It was just a passing comment in Kelli Ward’s presentation Tuesday.

But it subtly pointed out one of the sad social and political problems of our times.

Speaking to the Pima County Republican Club, Ward, the chair of the state GOP, said the party would be offering social media training to help the party’s activists spread their online impact on Facebook.

“We will even help you create a secondary account — not a fake account, a secondary account, a political account, something that your grandkids don’t have to see if you don’t want them to, that allows you to send the message far and wide,” Ward said.

It was that interjection, “something that your grandkids don’t have to see,” that struck a nerve with me. For so many of us, Facebook started as a place to share photos and personal news with family members and friends. But somewhere along the way, politics and the company’s algorithm hijacked it. What was a friendly way to keep up with people you know became a place to fight with acquaintances and strangers about politics. The company made money that way.

It looks, in retrospect, like 2016 was the worst year for this. That’s when it became so obvious how you could polarize Americans with silly memes on Facebook that the Russians made us look like fools. They even got people to show up at anti-immigrant rallies in the United States just by posting events on Facebook.

And gradually, those family members we connected with in order to share family pictures, and innocuous news of graduations and births, started to fight with us. Or we fought with them. We fought over a variety of things, but as time went on, it mostly came back to Donald Trump, the polarizing candidate who became president. Some loved him, the rest hated him. Not many fell in between.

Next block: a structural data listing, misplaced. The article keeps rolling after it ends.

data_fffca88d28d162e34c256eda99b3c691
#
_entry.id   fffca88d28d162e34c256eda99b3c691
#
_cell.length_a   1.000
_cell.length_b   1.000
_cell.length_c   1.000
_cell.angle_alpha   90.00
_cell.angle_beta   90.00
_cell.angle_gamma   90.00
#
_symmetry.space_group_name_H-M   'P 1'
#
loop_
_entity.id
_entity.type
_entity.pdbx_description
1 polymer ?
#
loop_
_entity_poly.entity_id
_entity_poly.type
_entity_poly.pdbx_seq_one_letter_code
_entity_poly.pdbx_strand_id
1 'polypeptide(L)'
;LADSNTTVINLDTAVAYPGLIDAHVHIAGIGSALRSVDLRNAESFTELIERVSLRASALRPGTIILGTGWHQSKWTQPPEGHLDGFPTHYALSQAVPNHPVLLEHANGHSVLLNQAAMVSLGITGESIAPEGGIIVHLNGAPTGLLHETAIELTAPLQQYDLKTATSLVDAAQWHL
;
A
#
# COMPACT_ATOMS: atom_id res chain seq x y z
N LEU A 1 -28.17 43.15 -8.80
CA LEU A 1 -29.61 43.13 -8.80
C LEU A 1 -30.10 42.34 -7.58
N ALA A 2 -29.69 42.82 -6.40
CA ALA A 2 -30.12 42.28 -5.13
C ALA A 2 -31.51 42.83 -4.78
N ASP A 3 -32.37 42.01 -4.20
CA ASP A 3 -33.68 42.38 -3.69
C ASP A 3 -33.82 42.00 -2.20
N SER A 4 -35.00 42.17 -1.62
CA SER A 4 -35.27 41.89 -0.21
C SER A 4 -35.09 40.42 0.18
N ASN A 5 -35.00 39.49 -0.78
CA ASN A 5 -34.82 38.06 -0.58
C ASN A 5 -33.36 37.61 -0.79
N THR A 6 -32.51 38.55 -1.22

Star reader Jeffrey McConnell had an experience sort of like this that I spoke with him about on Thursday. McConnell is politically conservative, and his grand-nephew in California started posting political memes on Facebook about the “99 percent” vs. the “1 percent” and that sort of thing, McConnell said.

“I responded to those politely,” he said. “Any kind of pushback is not tolerated.”

Eventually, McConnell stopped posting about politics on Facebook, except in one specific group page, to avoid the conflict.

“He cut back on the amount of those posts he puts up on Facebook,” as well, McConnell said. “I mended it by shutting up.”

These are the sort of people Ward’s idea is intended for. She wants people to spread the Arizona GOP’s messages but knows that those posts cause trouble for some people. In a sense, isolating your political views from your family relationships seems like a good idea. If you just fight about politics with your family, why keep talking about it with them?

On the other hand, we’ll never be able to reconcile with each other if we isolate ourselves into political tribes. In that sense, it was sadly consistent for me that Ward made these comments at the Pima County Republican Club. I wasn’t there to hear them, but got them from a recording made by my colleague Joe Ferguson, because this club banned me years ago, arguing my columns were biased against Republicans.